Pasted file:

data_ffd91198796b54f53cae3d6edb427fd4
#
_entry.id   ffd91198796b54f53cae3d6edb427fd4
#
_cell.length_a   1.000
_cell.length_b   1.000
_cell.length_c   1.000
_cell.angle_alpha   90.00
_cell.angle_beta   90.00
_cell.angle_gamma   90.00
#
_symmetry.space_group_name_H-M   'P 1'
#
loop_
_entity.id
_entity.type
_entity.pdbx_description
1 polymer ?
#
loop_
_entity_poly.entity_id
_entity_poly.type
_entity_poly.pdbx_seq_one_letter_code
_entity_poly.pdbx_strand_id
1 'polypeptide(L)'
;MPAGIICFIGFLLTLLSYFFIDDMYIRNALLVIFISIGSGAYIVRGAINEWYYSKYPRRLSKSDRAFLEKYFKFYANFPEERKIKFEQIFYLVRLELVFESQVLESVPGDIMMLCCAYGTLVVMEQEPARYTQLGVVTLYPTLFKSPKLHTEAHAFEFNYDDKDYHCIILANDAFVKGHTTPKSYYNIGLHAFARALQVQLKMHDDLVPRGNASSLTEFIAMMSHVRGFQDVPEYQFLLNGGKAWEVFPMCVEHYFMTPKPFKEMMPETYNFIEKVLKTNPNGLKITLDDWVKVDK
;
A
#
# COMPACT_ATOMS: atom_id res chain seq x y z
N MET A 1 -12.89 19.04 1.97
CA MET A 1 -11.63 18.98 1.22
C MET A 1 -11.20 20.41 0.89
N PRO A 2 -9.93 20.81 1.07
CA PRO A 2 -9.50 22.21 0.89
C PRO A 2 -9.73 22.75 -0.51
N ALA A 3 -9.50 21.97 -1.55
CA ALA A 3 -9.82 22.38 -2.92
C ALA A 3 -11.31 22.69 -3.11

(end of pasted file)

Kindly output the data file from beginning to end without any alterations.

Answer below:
data_ffd91198796b54f53cae3d6edb427fd4
#
_entry.id   ffd91198796b54f53cae3d6edb427fd4
#
_cell.length_a   1.000
_cell.length_b   1.000
_cell.length_c   1.000
_cell.angle_alpha   90.00
_cell.angle_beta   90.00
_cell.angle_gamma   90.00
#
_symmetry.space_group_name_H-M   'P 1'
#
loop_
_entity.id
_entity.type
_entity.pdbx_description
1 polymer ?
#
loop_
_entity_poly.entity_id
_entity_poly.type
_entity_poly.pdbx_seq_one_letter_code
_entity_poly.pdbx_strand_id
1 'polypeptide(L)'
;MPAGIICFIGFLLTLLSYFFIDDMYIRNALLVIFISIGSGAYIVRGAINEWYYSKYPRRLSKSDRAFLEKYFKFYANFPEERKIKFEQIFYLVRLELVFESQVLESVPGDIMMLCCAYGTLVVMEQEPARYTQLGVVTLYPTLFKSPKLHTEAHAFEFNYDDKDYHCIILANDAFVKGHTTPKSYYNIGLHAFARALQVQLKMHDDLVPRGNASSLTEFIAMMSHVRGFQDVPEYQFLLNGGKAWEVFPMCVEHYFMTPKPFKEMMPETYNFIEKVLKTNPNGLKITLDDWVKVDK
;
A
#
# COMPACT_ATOMS: atom_id res chain seq x y z
N MET A 1 -12.89 19.04 1.97
CA MET A 1 -11.63 18.98 1.22
C MET A 1 -11.20 20.41 0.89
N PRO A 2 -9.93 20.81 1.07
CA PRO A 2 -9.50 22.21 0.89
C PRO A 2 -9.73 22.75 -0.51
N ALA A 3 -9.50 21.97 -1.55
CA ALA A 3 -9.82 22.38 -2.92
C ALA A 3 -11.31 22.69 -3.11